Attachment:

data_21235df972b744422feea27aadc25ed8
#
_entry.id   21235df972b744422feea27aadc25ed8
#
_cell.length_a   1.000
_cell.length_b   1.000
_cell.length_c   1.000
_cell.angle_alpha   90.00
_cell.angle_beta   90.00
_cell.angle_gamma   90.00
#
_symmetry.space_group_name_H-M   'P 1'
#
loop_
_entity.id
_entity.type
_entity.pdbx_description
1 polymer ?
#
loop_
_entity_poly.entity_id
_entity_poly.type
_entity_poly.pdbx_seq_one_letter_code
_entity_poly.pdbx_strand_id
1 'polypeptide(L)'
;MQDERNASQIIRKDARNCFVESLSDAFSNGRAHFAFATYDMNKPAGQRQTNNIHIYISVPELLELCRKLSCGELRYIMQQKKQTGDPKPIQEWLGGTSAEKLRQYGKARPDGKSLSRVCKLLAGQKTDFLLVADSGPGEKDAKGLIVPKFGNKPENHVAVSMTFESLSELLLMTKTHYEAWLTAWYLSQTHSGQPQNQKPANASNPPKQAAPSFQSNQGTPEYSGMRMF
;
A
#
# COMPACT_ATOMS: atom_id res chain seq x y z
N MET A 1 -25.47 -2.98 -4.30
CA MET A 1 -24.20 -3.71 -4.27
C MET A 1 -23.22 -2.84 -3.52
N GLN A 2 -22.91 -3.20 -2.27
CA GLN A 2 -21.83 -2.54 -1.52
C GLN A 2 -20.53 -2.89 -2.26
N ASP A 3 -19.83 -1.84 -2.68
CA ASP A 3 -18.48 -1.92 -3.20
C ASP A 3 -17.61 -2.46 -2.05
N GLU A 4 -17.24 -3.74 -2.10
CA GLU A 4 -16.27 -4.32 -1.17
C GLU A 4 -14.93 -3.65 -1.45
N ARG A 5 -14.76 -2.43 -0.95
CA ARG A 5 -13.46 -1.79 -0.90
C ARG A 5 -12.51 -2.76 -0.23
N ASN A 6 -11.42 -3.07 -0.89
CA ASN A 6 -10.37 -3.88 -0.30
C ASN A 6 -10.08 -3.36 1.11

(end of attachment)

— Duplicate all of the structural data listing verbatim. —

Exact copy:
data_21235df972b744422feea27aadc25ed8
#
_entry.id   21235df972b744422feea27aadc25ed8
#
_cell.length_a   1.000
_cell.length_b   1.000
_cell.length_c   1.000
_cell.angle_alpha   90.00
_cell.angle_beta   90.00
_cell.angle_gamma   90.00
#
_symmetry.space_group_name_H-M   'P 1'
#
loop_
_entity.id
_entity.type
_entity.pdbx_description
1 polymer ?
#
loop_
_entity_poly.entity_id
_entity_poly.type
_entity_poly.pdbx_seq_one_letter_code
_entity_poly.pdbx_strand_id
1 'polypeptide(L)'
;MQDERNASQIIRKDARNCFVESLSDAFSNGRAHFAFATYDMNKPAGQRQTNNIHIYISVPELLELCRKLSCGELRYIMQQKKQTGDPKPIQEWLGGTSAEKLRQYGKARPDGKSLSRVCKLLAGQKTDFLLVADSGPGEKDAKGLIVPKFGNKPENHVAVSMTFESLSELLLMTKTHYEAWLTAWYLSQTHSGQPQNQKPANASNPPKQAAPSFQSNQGTPEYSGMRMF
;
A
#
# COMPACT_ATOMS: atom_id res chain seq x y z
N MET A 1 -25.47 -2.98 -4.30
CA MET A 1 -24.20 -3.71 -4.27
C MET A 1 -23.22 -2.84 -3.52
N GLN A 2 -22.91 -3.20 -2.27
CA GLN A 2 -21.83 -2.54 -1.52
C GLN A 2 -20.53 -2.89 -2.26
N ASP A 3 -19.83 -1.84 -2.68
CA ASP A 3 -18.48 -1.92 -3.20
C ASP A 3 -17.61 -2.46 -2.05
N GLU A 4 -17.24 -3.74 -2.10
CA GLU A 4 -16.27 -4.32 -1.17
C GLU A 4 -14.93 -3.65 -1.45
N ARG A 5 -14.76 -2.43 -0.95
CA ARG A 5 -13.46 -1.79 -0.90
C ARG A 5 -12.51 -2.76 -0.23
N ASN A 6 -11.42 -3.07 -0.89
CA ASN A 6 -10.37 -3.88 -0.30
C ASN A 6 -10.08 -3.36 1.11